LaFLECHE: Do you agree breathing is good?
Posted: April 25, 2016
(April 25, 2016)
By: Grant LaFleche, The Standard
If I have written it once, I have written it a million times — facts matter.
We live in a world so awash in information, there is no excuse to make political decisions in a vacuum of data. Yet it happens constantly.
After all, emotional narratives often have more political mileage than cold facts that fail to comfort the anxious hearts of many.
Consider, for example, the latest initiative to prevent the closure of hospitals in south Niagara by the Ontario Health Coalition and the Niagara Health Coalition.
It is an information train wreck that depends on fears of an eroded health-care system.
Niagara Health System is planning a new hospital, to be located on the Welland/Niagara Falls border, that will replace the aging facilities in both of those cities.
Along with the new hospital, there will be an ambulatory/urgent care facility in Welland that will include dialysis treatment and a breast-screening program.
The NHS planning and consultation process for south Niagara is ongoing.
As has ever been the case in Niagara, even a whiff of change is enough to cause some people to wail and gnash their teeth.
These folks oppose change of almost any sort, preferring to maintain even a lousy status quo. I like to call them CAVE — Citizens Against Virtually Everything.
When the new St. Catharines hospital was being planned, CAVE was out in full force. The location was horrible, they said, and would result in massive traffic jams, blocking ambulance access to the emergency room, which would result in the deaths of patients.
This has never happened, nor has a long list of other potential atrocities predicted by CAVE. But that hasn’t stopped them from pressing on.
The coalition’s latest attempt was unveiled Monday.
The group says it is a holding a provincewide “referendum” on May 28 that will make it “politically impossible” for the province and the NHS to close any Niagara facilities.
There is just a ridiculous amount of silliness to unpack here.
First, this is not a referendum. It’s a petition.
A referendum is an electoral process, with proper access to ballot stations, debates, scrutineers and procedural transparency.
It is improbable the coalitions could pull that off. It would likely require more resources than they could realistically marshal.
Referendums also provide a mandate to the government. This petition will have no binding impact on Queen’s Park, let alone making changes to Niagara’s hospitals “politically impossible.”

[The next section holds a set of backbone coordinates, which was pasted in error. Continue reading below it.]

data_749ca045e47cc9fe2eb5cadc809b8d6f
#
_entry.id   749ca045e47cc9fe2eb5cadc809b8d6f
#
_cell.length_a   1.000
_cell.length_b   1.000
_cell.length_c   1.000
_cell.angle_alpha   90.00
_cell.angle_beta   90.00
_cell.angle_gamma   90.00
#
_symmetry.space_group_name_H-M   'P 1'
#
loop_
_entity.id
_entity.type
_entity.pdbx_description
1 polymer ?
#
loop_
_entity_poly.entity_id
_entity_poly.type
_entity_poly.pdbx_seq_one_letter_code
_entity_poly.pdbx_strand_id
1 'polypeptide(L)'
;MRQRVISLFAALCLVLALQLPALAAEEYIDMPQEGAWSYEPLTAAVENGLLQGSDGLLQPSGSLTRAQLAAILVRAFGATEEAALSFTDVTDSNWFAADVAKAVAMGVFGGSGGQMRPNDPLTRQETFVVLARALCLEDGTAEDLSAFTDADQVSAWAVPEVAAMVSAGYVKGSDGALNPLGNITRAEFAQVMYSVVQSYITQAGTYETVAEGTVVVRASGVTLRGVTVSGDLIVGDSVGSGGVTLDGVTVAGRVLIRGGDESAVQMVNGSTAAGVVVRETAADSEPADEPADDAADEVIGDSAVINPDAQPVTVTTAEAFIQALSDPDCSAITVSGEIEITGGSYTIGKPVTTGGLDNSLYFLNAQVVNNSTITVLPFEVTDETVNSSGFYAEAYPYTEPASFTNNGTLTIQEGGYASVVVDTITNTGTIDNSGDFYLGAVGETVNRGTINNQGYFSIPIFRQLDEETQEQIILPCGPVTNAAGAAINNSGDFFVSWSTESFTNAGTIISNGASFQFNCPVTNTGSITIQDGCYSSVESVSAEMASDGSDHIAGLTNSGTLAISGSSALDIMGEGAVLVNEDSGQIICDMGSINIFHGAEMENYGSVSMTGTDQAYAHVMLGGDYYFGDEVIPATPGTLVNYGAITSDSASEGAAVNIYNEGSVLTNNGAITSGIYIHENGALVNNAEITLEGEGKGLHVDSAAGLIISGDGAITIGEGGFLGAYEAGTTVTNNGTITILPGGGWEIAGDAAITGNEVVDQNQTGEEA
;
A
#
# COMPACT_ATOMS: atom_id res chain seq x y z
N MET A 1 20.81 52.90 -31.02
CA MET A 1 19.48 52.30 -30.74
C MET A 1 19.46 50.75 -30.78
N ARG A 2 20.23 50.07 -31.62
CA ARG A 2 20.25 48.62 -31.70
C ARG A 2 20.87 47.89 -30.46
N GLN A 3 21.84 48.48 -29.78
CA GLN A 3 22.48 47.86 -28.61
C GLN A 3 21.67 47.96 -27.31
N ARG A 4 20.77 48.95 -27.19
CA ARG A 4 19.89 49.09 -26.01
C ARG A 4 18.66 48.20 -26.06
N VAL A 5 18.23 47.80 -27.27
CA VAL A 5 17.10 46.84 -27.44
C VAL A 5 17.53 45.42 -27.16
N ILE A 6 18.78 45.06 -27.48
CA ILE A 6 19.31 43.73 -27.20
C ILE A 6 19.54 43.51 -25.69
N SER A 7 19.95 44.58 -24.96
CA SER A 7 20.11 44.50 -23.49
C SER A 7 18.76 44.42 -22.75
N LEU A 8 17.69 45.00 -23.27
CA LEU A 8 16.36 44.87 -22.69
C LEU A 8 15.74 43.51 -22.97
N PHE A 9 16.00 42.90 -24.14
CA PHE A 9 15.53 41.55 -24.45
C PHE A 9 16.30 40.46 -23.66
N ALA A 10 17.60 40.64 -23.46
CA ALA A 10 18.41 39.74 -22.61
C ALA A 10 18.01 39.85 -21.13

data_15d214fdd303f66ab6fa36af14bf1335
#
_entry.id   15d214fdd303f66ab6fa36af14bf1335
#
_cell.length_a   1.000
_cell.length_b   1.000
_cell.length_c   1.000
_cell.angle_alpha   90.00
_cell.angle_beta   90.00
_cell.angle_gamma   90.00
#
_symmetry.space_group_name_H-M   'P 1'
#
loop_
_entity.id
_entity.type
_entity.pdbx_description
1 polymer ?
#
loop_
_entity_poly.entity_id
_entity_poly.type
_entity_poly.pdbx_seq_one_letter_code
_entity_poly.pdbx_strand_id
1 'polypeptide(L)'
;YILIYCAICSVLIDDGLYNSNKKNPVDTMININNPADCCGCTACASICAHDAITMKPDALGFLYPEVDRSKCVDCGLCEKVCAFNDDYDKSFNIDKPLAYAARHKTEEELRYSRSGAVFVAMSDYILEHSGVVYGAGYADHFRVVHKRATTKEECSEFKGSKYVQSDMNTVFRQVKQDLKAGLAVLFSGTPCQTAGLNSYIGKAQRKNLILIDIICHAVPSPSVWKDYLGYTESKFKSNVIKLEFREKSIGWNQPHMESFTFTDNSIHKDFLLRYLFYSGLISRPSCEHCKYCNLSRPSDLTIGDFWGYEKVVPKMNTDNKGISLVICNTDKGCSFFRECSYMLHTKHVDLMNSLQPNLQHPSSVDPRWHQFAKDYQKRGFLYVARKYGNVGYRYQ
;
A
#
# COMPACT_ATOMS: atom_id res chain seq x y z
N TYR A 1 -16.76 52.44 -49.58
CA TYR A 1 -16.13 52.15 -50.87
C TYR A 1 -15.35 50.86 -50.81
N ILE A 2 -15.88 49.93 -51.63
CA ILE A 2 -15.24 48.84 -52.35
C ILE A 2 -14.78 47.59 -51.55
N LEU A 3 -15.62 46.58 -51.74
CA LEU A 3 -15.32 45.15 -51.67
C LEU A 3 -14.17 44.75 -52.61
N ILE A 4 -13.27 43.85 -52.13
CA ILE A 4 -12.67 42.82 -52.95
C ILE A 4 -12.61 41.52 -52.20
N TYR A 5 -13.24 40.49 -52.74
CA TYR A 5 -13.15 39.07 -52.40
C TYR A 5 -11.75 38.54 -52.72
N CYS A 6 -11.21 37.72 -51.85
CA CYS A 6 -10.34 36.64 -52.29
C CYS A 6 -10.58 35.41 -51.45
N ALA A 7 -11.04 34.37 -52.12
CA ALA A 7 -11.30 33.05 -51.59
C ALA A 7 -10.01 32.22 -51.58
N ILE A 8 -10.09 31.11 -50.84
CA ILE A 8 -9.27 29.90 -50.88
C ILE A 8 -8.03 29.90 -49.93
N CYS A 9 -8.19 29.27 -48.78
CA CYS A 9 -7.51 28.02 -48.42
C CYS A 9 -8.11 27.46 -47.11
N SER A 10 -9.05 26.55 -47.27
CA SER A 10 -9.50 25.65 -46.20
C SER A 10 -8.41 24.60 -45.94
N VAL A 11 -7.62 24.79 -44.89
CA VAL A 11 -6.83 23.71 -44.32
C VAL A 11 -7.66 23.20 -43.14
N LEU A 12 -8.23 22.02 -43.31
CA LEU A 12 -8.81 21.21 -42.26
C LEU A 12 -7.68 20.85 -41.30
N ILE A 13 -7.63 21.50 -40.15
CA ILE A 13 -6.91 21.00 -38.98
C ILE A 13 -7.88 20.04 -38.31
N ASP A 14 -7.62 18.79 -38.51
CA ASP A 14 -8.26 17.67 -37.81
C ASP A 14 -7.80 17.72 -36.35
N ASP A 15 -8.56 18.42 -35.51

Even if the coalition’s petition has some sort of Hogwarts infused power to alter the fabric of reality, does anyone really want health-care change to be impossible?
Are we living in a utopia and no one told me about it?
Then there is the question itself: “Do you agree, that Ontario’s government must stop the cuts to our community hospitals and restore services, funding and staff to meet our communities’ needs for care?”
This deliberately vague blizzard of words is framed in such a way that the only reasonable answer is “yes.”
They might as well have asked “Do you agree that breathing is useful?” or “Do you agree that chimichangas are delicious?”
Only a lunatic, or someone who was raised by wolves and thus never tasted the magic of the chimichanga, could say “no.”
The question makes several leading presumptions. For instance, it’s stating, without evidence, that health-care service in Niagara has declined.
It doesn’t weigh recent changes in the light of evidence, such as patient outcomes. Rather, it plucks at your heart strings.
The Niagara Health Coalition has been up to this sort of tomfoolery before about the retirement of the aged Welland hospital.
A year ago, the group paid $1,500 for a U.K.-based trade union publicist to pen a report blasting NHS plans for Welland. Specifically, John Lister’s report claimed public consultations about Niagara hospitals were “entirely absent.”
As it happens, this claim is entirely false. There was a great a deal of public consultation and more is on the way.
Lister also claimed the new hospital location would put patients in jeopardy due to the “extended journey” to get there from Welland.
Lister should have read a map. It takes 15 minutes to get from downtown Welland to the hospital site on Lyons Creek Road. That is only “extended” if we just decide the word has no meaning.
The coalition, unfazed by these considerable errors, used the report to claim the NHS was making bad health-care decisions.
I am not suggesting the NHS is above reproach. Far from it. But when it comes to health care we should be making decisions based on facts, not feelings, and should petition government to do the same.